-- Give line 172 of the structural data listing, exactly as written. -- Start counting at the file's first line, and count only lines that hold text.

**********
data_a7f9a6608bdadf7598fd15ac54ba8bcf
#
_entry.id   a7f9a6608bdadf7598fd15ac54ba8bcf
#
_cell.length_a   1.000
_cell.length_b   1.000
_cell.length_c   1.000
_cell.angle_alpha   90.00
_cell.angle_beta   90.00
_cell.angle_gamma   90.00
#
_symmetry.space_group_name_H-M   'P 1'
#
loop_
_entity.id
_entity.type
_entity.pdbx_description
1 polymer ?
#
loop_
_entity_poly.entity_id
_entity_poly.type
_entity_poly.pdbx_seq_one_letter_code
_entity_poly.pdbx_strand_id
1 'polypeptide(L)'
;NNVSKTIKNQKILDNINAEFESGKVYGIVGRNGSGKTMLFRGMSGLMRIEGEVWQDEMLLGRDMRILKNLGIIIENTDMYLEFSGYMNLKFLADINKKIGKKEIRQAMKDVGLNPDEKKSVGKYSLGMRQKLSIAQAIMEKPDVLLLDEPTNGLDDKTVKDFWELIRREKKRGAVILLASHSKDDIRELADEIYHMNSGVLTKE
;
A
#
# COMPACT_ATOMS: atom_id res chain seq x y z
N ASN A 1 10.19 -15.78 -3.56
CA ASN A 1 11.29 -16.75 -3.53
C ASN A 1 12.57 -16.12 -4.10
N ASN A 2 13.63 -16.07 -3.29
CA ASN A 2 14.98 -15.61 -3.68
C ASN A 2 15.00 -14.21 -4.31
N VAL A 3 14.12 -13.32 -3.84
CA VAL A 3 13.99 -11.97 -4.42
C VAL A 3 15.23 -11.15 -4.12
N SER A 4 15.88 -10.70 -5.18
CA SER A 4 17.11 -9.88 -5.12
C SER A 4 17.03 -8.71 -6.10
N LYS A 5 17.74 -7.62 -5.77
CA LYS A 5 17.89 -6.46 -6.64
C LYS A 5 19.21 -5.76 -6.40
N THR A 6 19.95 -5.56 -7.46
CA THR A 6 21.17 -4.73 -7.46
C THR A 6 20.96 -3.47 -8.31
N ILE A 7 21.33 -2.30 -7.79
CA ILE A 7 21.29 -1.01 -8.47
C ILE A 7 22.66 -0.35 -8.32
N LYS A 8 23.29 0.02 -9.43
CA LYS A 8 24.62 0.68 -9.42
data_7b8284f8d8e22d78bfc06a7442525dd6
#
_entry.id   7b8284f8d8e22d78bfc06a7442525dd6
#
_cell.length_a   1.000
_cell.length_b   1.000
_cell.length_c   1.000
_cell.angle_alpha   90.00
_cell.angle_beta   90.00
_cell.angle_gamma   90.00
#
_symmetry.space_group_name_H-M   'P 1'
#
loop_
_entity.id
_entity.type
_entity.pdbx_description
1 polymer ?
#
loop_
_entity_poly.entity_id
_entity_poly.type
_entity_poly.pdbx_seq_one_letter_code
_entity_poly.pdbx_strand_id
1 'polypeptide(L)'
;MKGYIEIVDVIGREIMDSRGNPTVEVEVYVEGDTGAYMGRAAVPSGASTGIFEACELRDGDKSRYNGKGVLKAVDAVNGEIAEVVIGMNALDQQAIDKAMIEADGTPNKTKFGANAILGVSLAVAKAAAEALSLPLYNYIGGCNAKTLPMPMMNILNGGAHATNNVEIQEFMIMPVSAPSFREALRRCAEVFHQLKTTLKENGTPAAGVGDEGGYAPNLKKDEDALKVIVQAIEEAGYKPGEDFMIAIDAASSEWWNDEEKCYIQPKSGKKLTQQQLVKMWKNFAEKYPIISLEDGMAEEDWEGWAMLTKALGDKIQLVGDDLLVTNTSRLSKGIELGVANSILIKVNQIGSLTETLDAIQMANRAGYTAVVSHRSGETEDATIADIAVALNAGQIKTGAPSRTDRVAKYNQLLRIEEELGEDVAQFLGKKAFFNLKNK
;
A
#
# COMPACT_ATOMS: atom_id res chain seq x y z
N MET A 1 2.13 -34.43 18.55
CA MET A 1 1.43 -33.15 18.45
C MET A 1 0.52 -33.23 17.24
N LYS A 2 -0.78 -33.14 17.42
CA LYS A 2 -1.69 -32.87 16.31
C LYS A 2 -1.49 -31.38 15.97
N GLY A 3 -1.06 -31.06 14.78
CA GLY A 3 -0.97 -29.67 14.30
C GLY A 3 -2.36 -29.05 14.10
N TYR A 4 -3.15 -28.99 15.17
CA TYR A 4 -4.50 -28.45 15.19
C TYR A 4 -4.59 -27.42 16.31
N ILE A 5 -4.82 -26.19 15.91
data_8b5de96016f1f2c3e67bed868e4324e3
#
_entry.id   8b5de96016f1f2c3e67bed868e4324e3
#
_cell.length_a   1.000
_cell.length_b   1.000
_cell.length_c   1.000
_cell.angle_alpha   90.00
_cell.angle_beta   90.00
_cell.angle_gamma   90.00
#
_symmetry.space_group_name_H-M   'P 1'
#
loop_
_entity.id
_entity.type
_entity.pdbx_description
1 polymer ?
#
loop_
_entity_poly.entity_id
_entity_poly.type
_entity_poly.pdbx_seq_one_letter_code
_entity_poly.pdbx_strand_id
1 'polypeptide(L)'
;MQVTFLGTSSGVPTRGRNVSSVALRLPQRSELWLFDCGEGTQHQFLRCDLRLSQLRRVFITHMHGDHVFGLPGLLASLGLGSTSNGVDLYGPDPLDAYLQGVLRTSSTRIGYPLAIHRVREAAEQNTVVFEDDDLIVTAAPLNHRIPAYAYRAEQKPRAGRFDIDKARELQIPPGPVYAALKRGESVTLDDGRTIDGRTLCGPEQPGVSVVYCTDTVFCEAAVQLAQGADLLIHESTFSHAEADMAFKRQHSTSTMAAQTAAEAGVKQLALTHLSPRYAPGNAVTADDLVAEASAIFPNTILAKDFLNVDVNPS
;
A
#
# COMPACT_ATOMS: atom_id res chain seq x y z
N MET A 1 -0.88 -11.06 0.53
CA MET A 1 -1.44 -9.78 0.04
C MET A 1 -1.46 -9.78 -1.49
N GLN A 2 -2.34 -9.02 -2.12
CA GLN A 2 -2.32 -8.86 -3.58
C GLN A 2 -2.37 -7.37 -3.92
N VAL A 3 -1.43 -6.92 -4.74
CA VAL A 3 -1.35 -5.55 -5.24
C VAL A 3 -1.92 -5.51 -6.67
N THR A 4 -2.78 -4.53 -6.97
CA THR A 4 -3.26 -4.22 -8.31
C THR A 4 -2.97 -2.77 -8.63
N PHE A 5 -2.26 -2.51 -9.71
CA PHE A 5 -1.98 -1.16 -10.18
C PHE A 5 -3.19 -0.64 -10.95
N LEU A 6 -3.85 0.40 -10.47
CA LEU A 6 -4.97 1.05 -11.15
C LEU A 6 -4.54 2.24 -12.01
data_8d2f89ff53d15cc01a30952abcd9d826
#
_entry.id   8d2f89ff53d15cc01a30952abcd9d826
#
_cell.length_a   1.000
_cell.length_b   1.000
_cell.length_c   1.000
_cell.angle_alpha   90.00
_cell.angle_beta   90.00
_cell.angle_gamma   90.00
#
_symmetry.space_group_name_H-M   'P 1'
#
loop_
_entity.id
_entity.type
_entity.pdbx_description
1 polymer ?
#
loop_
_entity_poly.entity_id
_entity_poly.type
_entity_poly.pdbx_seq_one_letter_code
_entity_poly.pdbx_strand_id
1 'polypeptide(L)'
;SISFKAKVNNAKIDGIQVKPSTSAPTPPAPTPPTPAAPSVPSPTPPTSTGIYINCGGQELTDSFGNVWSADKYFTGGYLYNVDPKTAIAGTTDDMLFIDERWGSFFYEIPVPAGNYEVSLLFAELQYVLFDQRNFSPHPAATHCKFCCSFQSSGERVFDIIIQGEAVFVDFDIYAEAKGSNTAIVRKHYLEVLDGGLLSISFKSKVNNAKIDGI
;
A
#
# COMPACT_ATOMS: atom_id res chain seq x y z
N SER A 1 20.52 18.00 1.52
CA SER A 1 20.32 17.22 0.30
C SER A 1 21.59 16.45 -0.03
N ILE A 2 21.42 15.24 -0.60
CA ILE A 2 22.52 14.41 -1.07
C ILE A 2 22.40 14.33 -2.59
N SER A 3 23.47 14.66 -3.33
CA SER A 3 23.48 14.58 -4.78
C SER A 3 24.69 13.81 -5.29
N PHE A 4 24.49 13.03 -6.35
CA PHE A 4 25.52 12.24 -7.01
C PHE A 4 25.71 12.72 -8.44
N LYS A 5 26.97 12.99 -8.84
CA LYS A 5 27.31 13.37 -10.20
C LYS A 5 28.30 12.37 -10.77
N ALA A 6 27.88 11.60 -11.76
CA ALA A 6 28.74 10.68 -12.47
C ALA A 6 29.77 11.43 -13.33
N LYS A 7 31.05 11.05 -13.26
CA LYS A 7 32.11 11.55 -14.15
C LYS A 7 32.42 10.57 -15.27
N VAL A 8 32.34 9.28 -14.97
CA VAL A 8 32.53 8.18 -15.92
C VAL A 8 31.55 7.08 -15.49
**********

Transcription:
A